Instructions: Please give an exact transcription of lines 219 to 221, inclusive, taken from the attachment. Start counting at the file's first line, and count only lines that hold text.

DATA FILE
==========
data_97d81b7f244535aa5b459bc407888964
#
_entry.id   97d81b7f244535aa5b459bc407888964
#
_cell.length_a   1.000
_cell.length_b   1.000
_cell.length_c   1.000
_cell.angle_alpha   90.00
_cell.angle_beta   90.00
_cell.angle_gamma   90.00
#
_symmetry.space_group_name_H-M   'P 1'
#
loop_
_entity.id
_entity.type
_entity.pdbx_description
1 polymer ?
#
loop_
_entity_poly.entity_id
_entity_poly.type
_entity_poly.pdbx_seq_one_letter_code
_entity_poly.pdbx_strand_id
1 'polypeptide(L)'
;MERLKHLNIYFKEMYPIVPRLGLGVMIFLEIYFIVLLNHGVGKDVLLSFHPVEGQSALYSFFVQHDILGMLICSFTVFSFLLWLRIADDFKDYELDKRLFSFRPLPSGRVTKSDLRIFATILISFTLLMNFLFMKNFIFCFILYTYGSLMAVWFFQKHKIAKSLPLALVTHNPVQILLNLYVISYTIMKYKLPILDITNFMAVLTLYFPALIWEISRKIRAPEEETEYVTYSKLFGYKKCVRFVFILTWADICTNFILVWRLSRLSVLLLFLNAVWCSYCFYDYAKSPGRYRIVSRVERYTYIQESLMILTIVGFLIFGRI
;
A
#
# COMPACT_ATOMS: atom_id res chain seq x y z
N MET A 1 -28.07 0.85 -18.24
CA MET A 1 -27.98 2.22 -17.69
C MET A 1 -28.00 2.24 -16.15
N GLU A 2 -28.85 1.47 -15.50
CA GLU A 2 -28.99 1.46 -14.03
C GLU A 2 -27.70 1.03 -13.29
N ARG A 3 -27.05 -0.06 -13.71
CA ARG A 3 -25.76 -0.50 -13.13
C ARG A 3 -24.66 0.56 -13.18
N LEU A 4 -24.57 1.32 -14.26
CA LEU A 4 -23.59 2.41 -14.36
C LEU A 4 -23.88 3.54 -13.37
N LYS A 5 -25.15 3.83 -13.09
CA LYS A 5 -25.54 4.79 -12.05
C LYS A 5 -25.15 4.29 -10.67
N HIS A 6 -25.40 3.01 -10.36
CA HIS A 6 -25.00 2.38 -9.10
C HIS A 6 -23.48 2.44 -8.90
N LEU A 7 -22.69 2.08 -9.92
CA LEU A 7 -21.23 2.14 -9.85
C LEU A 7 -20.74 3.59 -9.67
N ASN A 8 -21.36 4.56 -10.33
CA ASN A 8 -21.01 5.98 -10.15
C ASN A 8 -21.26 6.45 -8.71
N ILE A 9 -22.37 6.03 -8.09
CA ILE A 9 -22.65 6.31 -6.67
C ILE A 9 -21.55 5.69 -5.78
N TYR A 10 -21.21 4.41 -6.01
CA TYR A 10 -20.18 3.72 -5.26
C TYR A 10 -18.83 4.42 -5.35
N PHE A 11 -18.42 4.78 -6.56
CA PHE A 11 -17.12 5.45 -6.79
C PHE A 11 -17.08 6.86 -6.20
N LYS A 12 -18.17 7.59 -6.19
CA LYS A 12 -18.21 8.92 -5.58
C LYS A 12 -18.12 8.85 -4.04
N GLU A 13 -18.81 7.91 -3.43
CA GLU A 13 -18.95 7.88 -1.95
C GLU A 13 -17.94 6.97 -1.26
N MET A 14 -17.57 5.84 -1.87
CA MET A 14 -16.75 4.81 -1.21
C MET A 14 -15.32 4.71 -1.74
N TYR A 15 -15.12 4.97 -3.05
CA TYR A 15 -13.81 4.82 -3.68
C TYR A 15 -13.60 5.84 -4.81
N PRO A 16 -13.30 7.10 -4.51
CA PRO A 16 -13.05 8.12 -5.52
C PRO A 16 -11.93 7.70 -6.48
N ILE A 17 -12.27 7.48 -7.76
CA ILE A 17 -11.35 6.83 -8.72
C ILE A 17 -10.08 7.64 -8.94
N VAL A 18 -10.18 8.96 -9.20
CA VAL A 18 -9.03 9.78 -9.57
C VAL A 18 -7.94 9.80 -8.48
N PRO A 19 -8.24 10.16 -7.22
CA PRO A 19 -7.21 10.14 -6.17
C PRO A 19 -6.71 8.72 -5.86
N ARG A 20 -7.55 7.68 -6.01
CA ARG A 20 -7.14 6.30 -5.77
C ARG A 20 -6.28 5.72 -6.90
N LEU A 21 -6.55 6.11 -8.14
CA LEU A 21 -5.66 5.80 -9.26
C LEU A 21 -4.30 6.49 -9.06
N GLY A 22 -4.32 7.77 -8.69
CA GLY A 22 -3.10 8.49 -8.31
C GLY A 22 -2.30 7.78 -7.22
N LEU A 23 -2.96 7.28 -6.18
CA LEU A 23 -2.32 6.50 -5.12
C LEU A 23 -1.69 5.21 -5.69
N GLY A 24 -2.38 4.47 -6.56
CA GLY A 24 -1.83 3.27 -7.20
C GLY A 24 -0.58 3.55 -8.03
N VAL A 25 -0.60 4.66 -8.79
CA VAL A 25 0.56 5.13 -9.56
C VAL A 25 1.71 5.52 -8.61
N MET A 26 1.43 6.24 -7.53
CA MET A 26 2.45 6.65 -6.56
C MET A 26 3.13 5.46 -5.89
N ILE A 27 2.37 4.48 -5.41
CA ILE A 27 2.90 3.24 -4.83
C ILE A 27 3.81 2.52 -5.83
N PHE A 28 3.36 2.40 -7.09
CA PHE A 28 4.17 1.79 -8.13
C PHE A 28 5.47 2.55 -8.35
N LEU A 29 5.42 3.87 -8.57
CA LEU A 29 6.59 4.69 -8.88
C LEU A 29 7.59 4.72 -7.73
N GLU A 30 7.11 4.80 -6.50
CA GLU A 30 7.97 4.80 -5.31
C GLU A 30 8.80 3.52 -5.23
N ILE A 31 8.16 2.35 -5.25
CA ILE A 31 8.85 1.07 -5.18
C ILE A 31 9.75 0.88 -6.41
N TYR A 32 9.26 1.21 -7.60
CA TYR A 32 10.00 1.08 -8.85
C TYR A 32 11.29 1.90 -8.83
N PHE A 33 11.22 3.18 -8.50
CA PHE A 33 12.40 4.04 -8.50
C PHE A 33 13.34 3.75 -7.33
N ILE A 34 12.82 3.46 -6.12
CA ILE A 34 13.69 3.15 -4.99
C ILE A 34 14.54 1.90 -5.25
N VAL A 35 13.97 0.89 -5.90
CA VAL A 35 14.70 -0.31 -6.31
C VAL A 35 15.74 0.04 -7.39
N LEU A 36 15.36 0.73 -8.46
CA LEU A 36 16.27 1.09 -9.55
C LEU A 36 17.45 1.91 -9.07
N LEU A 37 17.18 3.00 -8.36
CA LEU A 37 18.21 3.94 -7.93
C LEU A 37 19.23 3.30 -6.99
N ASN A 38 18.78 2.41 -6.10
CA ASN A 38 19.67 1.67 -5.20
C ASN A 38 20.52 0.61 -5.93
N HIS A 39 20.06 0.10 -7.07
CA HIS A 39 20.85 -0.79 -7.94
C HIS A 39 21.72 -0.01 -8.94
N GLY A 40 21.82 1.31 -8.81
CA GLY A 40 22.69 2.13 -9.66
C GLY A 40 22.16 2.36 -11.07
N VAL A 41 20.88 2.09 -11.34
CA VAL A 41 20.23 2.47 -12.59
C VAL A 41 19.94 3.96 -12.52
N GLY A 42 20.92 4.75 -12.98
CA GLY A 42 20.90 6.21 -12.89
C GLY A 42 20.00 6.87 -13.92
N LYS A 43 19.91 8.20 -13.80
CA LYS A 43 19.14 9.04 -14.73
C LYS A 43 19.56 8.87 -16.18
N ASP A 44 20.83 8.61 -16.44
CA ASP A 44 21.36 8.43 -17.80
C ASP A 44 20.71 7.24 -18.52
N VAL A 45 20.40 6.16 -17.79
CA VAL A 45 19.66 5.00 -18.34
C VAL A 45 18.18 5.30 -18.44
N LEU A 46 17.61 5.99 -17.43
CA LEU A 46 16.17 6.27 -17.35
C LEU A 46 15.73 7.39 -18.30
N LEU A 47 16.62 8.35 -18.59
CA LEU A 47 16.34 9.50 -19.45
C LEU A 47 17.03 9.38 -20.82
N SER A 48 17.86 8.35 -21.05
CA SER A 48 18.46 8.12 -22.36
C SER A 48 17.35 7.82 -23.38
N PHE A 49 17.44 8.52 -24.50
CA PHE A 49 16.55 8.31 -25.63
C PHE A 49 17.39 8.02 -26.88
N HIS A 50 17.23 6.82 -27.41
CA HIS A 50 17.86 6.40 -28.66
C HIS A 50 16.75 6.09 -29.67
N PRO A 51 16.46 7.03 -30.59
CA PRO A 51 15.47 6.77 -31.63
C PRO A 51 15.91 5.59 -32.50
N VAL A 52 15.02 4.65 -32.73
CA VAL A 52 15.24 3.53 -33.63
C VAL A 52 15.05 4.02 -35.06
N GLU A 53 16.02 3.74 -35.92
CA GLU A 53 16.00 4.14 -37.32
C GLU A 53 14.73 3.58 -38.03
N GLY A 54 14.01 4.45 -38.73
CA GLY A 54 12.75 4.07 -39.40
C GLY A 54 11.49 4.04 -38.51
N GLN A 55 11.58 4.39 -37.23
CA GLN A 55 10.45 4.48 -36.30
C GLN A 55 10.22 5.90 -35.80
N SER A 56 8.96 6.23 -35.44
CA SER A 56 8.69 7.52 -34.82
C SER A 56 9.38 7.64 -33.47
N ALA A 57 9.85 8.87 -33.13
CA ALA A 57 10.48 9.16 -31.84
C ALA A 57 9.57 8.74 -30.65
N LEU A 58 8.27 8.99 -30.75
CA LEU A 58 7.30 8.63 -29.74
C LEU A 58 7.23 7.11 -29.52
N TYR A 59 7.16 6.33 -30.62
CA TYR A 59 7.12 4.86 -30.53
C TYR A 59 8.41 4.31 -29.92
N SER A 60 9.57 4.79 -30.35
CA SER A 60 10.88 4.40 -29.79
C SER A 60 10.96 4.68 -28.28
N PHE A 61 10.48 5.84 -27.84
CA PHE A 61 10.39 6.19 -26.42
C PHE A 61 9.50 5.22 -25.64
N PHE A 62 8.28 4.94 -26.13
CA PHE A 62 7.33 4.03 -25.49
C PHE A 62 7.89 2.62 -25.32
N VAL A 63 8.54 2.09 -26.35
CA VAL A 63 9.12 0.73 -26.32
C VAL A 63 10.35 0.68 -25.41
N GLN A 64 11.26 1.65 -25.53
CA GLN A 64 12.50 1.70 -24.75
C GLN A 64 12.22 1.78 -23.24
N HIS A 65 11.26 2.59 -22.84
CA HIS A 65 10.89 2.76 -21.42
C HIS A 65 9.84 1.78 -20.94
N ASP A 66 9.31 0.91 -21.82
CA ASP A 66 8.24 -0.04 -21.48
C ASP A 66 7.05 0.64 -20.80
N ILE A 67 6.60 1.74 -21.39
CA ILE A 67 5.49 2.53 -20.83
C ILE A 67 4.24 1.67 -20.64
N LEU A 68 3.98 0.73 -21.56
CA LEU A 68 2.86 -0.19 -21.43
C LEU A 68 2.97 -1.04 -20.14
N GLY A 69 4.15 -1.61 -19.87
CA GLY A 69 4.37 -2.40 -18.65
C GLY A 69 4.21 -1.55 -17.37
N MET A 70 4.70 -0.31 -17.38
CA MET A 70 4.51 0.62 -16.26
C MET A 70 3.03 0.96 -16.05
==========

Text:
C VAL A 63 10.35 0.68 -25.41
N GLN A 64 11.26 1.65 -25.53
CA GLN A 64 12.50 1.70 -24.75